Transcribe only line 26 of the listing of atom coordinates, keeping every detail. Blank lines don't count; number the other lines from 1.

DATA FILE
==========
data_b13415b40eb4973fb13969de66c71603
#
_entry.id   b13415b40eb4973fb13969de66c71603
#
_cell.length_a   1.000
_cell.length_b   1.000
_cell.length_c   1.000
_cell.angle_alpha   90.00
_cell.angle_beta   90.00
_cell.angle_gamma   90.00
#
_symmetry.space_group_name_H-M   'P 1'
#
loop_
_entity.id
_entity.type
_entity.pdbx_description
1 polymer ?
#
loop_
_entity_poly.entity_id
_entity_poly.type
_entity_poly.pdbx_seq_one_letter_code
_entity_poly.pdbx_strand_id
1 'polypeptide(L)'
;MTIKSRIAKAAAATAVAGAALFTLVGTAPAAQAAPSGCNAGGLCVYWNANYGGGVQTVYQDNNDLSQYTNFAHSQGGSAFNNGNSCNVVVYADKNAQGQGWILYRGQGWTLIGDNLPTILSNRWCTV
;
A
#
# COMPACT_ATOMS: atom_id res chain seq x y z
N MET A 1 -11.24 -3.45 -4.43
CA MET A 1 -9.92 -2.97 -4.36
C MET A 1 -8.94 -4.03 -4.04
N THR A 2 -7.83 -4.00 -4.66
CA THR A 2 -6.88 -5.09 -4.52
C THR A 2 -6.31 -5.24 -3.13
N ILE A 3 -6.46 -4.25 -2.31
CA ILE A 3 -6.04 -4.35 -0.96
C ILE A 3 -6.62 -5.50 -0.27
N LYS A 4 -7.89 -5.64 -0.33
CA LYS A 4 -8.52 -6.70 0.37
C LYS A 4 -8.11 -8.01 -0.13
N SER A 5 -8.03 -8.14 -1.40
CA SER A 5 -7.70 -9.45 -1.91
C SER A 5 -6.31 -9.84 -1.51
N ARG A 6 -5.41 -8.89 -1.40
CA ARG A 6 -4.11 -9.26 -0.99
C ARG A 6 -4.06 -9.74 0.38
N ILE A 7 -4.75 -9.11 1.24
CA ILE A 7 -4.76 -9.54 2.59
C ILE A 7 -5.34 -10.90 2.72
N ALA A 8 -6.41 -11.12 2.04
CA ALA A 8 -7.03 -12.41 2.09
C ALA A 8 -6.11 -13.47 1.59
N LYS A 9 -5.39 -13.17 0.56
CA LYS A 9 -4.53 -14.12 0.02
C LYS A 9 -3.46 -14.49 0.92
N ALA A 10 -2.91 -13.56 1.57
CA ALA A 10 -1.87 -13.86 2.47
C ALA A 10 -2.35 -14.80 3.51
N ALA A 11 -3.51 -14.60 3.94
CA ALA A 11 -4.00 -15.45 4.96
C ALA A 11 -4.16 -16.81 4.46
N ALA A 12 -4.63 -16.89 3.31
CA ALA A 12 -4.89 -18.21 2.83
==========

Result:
;MTIKSRIAKAAAATAVAGAALFTLVGTAPAAQAAPSGCNAGGLCVYWNANYGGGVQTVYQDNNDLSQYTNFAHSQGGSAFNNGNSCNVVVYADKNAQGQGWILYRGQGWTLIGDNLPTILSNRWCTV